During Lent we spend time in reflection of the sacrifice Jesus made for us and we are asked to refrain from both food and festivities for the 40 days leading up to Easter. I can’t help but identify the irony that we’re currently under the directive from local government to ‘socially distance’ ourselves and not partake in festivities such as St. Patrick’s Day gatherings in order to minimize the risk of spreading COVID-19. 

Perhaps this distancing will allow for us to spend extra time in reflection of the meaning of Lent and our role as Christians in a world filled with chaos. While we are quarantined in our houses, separated from friends, family and fellow believers, seize the opportunity to dive into the story of Lent and get excited for what is to come. Perhaps we can reflect on the ultimate sacrifice Jesus endured for us and use this social quarantine to find time to talk with our families in preparation for the celebration of Easter. 

Jim Anderson, elder

Lent 2020 – Wednesday, March 25

Growing up, Ash Wednesday was a big deal in our house. Mom and Dad would round up all four of us kids and take us to church where we would get our foreheads marked with a cross. We were then told that it would be a good thing to give up something we liked in remembrance of Jesus who gave up his life for us. They probably preferred that we give up tattling on each other or bickering but we chose to give up chewing gum or jumping rope instead. For the first few days it didn’t seem like a sacrifice but given a bit of time I would start to yearn for that Juicy Fruit. Sacrifice—‘tis the season! 

As we experience Lent and all it entails leading up to the ultimate sacrifice recalled by Christians worldwide at this time of year, we are (for the first time ever) experiencing another type of sacrifice. Regardless of country, political system, race, religion, education or any of the other things we identify ourselves by, we are all in the beginnings of sacrificing something—our life styles, our financial security, our preferences, our movement patterns around the world, around the country, around town, around our neighborhood. We are asked to do or not do things that aren’t common for us and our families. It is shaking us up! It is causing panic for some, profound fear for others—uncertainty for everyone. It has hit fast and hard and has not taken me much time to start yearning for “normalcy” like I yearned for a stick of Juicy Fruit.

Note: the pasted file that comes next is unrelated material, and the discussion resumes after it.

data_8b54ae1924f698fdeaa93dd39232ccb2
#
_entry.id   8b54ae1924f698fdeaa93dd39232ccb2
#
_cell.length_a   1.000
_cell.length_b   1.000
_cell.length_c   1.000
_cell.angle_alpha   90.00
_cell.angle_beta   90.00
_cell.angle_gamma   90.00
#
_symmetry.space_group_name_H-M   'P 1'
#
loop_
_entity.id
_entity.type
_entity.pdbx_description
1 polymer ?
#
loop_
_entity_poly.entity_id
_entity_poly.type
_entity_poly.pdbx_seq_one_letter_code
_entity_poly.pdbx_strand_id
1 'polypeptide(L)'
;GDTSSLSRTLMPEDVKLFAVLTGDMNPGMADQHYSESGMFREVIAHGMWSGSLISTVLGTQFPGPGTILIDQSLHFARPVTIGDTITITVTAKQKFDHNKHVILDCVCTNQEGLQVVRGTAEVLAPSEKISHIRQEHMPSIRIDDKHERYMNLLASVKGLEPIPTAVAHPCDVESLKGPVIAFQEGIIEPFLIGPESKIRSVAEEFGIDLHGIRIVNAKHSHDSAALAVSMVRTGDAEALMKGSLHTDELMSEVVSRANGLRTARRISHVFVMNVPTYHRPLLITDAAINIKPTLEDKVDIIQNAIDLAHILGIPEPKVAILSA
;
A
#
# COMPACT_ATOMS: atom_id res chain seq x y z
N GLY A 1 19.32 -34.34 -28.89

Many of the sacrifices we are experiencing are for the safety and welfare of people in our world who are vulnerable. It has been difficult to convince many of the importance of this when their own experience has been so unaffected. All of this upheaval will be temporary. This time of isolation will end and we will resume our social lives and habits… we will start chewing gum and jumping rope again. 

Jesus’s sacrifice was also for those who were vulnerable—all of mankind, yesterday, today and forever. It was a huge price to pay—one that was never intended to be temporary. It changed the world forever. That realization may help us to put our own present sacrifice in perspective.

Judy Morgan, elder

Lent 2020 – Tuesday, March 24

I miss doing some of the things I take for granted: going to a busy restaurant with friends, working out at the Recreation Center, skiing, watching NCAA basketball or The Masters on TV. And I’m especially sad that Cindi and I won’t enjoy the fellowship we value so much at Dillon Community Church each week.

But this is temporary. And Christ already dwells with us, and in us, every moment of every day. Church is important to me for many reasons, but my faith stands strong in the absence of corporate fellowship. I already find myself revisiting my faith and examining its roots, drawing inward to appreciate the simple facts that draw me to God in the first place. It’s good spiritual exercise.

Romans 8:38-39 reminds us that, even in the absence of each other, “…neither death, nor life, nor things present, nor things to come, nor powers, nor height, nor depth, nor anything else in all creation will be able to separate us from the love of God in Christ Jesus our Lord.”